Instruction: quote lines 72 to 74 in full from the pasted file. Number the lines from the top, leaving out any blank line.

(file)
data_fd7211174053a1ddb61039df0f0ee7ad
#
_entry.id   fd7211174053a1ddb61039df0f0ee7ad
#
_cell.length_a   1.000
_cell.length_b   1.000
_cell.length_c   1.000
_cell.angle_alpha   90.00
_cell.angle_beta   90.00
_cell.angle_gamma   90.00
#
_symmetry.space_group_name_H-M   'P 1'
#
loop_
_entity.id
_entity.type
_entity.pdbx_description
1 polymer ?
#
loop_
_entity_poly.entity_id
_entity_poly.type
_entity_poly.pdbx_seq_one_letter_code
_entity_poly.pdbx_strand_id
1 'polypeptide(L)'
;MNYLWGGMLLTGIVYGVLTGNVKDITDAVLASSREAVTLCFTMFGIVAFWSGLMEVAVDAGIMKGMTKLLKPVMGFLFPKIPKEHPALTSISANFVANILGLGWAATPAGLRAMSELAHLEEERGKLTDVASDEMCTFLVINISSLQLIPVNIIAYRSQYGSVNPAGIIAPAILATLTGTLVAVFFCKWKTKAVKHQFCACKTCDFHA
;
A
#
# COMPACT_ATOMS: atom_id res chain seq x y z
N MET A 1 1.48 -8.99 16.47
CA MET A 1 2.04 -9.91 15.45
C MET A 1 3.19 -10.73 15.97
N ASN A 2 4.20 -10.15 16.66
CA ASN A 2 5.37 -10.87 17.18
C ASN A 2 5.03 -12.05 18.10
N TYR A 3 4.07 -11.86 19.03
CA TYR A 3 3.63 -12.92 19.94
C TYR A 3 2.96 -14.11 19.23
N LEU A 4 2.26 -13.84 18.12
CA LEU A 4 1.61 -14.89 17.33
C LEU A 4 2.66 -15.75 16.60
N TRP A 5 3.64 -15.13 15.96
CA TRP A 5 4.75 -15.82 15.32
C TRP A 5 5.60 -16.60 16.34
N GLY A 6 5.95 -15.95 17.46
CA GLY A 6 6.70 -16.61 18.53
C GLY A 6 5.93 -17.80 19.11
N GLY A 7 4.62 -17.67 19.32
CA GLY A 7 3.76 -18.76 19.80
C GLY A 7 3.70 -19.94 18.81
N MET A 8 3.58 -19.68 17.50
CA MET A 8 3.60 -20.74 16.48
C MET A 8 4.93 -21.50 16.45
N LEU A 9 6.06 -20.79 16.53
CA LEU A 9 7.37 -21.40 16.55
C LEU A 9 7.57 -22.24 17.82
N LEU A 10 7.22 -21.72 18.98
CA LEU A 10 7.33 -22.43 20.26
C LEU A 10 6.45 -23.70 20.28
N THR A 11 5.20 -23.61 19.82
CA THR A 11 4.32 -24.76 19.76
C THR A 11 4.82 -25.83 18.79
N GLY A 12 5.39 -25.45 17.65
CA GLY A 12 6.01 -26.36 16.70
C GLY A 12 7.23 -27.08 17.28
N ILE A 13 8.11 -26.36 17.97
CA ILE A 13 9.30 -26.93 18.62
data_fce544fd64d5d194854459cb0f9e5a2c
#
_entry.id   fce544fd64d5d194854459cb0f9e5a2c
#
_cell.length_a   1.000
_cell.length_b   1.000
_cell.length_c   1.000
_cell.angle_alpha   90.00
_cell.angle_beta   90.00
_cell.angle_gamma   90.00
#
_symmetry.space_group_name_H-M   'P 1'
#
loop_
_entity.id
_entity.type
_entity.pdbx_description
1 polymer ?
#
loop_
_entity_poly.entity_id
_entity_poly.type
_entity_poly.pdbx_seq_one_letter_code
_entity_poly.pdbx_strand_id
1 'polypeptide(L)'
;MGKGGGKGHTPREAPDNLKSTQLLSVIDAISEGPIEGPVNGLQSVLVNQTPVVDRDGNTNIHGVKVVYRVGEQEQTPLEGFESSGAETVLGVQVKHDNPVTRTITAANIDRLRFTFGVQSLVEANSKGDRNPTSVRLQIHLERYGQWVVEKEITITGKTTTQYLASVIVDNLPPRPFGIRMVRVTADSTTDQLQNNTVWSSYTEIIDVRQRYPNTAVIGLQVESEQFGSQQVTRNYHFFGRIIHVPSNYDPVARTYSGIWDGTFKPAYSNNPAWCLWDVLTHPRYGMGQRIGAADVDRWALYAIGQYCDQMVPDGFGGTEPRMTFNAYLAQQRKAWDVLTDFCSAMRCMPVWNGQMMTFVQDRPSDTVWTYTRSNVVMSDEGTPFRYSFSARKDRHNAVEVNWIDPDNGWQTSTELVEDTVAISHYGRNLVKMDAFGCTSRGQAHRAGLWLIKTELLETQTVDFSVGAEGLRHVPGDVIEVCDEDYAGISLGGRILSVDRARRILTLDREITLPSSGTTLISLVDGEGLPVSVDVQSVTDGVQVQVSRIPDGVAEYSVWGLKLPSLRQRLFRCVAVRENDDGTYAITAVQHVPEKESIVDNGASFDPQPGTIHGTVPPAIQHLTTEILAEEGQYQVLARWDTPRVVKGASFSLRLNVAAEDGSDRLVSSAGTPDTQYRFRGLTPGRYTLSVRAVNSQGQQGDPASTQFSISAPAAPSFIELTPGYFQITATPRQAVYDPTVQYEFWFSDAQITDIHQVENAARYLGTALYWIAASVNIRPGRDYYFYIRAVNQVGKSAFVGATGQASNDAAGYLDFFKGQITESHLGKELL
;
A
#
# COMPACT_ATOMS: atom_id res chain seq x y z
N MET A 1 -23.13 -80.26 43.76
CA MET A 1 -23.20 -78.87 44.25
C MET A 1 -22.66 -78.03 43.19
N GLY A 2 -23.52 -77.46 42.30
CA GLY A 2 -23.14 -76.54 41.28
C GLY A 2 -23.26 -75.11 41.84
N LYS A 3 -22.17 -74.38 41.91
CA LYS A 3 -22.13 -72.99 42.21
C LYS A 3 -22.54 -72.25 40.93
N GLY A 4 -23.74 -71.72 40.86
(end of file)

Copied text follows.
#
_cell.length_a   1.000
_cell.length_b   1.000